Timothy Ray Brown
Timothy Ray Brown

Tributes are being paid to Timothy Ray Brown, the first person to be cured of HIV, who died on Tuesday afternoon after a five month battle with leukaemia.

Timothy Ray Brown was born in 1966 in Seattle where he grew up before moving to Berlin in 1993 to work as a German/English translator.

In 1995 Timothy was diagnosed with HIV, and then twelve years later he was diagnosed with acute myeloid leukaemia (AML). The treatment he received for his AML involved full-body irradiation and two stem cell transplants during which was he was conferred the CCR5 delta 32 deletion which pushed his HIV into remission. From this point on he was nicknamed ‘The Berlin Patient’.

Timothy Ray Brown on the cover of POZ Magazine in June 2011

It wouldn’t be until 2011 when Timothy would speak publicly about his experience, he used his platform to raise awareness of HIV and bring hope to millions of the potential for a cure.

Posting to Facebook, Timothy’s partner Tim Hoeffgen said:

“I am truly blessed that we shared a life together but I’m heartbroken that my hero is now gone. Tim was truly the sweetest person in the world.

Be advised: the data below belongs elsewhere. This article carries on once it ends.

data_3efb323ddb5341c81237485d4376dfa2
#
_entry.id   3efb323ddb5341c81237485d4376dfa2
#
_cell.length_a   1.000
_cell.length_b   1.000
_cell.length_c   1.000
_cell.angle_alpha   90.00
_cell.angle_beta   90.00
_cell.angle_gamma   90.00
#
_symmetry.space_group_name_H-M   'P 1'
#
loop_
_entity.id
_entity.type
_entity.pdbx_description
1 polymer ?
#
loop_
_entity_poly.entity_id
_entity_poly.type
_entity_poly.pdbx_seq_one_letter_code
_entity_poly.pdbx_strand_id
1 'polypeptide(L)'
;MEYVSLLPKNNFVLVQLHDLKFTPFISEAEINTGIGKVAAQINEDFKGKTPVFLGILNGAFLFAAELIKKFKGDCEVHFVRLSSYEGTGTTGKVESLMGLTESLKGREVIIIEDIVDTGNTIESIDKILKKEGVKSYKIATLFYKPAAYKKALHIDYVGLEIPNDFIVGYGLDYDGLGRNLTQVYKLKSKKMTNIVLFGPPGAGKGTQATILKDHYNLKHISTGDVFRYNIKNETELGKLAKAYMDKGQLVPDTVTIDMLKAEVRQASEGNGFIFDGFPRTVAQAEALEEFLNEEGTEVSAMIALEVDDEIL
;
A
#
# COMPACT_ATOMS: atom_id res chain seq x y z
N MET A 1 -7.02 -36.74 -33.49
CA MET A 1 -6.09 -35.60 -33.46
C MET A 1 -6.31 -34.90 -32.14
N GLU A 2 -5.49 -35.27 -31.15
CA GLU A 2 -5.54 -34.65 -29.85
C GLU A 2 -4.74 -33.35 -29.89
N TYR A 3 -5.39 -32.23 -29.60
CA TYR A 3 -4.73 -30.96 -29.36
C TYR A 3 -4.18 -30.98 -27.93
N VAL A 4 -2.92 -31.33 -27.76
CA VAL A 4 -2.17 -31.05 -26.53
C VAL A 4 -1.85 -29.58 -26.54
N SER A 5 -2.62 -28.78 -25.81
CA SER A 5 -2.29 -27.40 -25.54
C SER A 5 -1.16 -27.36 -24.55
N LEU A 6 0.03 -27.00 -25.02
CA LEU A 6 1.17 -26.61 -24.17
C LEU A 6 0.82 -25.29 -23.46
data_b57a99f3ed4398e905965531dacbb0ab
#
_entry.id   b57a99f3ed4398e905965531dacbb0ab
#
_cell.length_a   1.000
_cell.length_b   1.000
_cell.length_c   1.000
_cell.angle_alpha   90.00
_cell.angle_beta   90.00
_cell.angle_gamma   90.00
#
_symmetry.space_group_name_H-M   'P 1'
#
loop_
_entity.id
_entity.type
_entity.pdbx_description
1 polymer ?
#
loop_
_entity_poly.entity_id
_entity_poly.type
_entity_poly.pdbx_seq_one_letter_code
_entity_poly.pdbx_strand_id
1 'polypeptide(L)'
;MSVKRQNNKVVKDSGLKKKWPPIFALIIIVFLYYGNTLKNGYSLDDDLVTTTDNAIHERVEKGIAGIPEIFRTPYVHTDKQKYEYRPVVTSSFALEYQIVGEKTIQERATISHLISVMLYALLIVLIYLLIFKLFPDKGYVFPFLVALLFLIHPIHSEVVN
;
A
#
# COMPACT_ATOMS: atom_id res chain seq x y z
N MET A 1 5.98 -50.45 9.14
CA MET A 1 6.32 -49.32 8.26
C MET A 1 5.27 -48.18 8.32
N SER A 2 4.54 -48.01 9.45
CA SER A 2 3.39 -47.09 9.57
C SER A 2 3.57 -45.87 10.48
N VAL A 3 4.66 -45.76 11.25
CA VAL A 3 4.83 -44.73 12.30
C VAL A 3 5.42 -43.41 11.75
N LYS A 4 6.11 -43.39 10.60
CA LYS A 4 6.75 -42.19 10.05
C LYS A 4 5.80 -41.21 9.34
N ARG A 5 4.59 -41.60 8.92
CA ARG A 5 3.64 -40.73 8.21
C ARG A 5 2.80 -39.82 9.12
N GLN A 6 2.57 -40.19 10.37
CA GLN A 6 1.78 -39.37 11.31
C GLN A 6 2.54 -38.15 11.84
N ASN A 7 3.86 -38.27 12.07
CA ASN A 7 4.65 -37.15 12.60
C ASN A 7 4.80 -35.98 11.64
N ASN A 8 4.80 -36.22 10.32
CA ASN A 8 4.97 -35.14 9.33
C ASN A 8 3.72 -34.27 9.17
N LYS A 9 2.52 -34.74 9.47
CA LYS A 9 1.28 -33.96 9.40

Tim’s spirit will live on and the love and support from family and friends will help me through this most difficult time. Celebrate Tim’s life and always have hope.”

The UK Community Advisory board shared:

“”Tell people to keep fighting. Fight for a cure for HIV that works for everyone” Timothy Ray Brown

Your life gave so much hope to millions of people living with HIV around the world.”

Adeeba Kamarulzaman, President of the IAS and Professor of Medicine and Infectious Diseases at the University of Malaya, said.  

“We owe Timothy and his doctor, Gero Hütter, a great deal of gratitude for opening the door for scientists to explore the concept that a cure for HIV is possible.” 

Timothy remained HIV free until the end.

The HIV community and medical professional owe a huge debt of gratitude to Timothy Ray Brown and his family for their efforts and sacrifices. One man, born in Seattle in 1966, changed our understanding of HIV forever – and gave hope to millions.

Thank you, Tim. Rest in peace.

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